|Title||Manuscript, 'On Bacterium decalvans: an organism associated with the destruction of the hair in alopecia areata' by George Thin|
|Creator||Thin; George (1839-1903); British dermatopathologist|
|Description||Thin writes: 'Although Gruby, in the year 1843, announced that the affection of the hairy scalp known as alopecia areata (area celsi) is caused by a fungus, the parasitic theory of the disease has met with comparatively little support. If the patients on whom Gruby made his observations really suffered from this disease and not from ringworm, which in some of its forms is apt to be mistaken for it, this uncertainty is very remarkable.'|
Annotations in pencil and ink throughout. Includes one page of figures.
Subject: Dermatology / Biology / Pathology
Receivd 19 February 1881. Read 3 March 1881 / 22 December 1881. Communicated by [Thomas Henry] Huxley.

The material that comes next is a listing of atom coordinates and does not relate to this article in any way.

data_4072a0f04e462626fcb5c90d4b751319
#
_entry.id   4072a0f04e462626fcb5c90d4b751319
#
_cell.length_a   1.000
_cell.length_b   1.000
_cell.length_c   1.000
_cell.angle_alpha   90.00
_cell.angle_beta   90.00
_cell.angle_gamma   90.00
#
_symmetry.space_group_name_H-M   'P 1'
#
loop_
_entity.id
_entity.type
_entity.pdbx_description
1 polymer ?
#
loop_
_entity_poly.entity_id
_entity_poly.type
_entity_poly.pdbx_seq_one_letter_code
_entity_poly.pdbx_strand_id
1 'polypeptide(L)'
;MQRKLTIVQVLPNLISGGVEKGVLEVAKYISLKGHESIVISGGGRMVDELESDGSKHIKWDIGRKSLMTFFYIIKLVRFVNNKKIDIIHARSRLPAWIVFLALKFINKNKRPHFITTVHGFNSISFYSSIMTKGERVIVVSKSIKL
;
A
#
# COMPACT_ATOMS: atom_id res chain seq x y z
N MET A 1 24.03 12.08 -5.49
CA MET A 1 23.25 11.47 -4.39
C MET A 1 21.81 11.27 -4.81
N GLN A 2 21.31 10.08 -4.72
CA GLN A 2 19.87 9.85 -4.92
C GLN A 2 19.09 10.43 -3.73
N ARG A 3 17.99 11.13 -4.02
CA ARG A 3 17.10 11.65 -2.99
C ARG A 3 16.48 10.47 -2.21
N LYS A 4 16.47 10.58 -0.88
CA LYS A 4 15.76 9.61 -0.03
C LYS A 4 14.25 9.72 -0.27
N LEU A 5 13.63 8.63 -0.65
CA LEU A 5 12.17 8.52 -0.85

A version of this paper was published in volume 33 of the Proceedings of the Royal Society as 'On bacterium decalvans: an organism associated with the destruction of the hair in alopecia areata'. An earlier paper of the same name was published by Thin in volume 31 of the Proceedings of the Royal Society.
|Physical description||Ink and graphite pencil on paper|
|Digital images||View item on Science in the Making|
|Related material||DOI: 10.1098/rspl.1881.0099|
Fellows associated with this archive
|NA8243||Huxley; Thomas Henry (1825 - 1895)||1825 - 1895|
|NA1365||Gore; George (1826 - 1908)||1826 - 1908|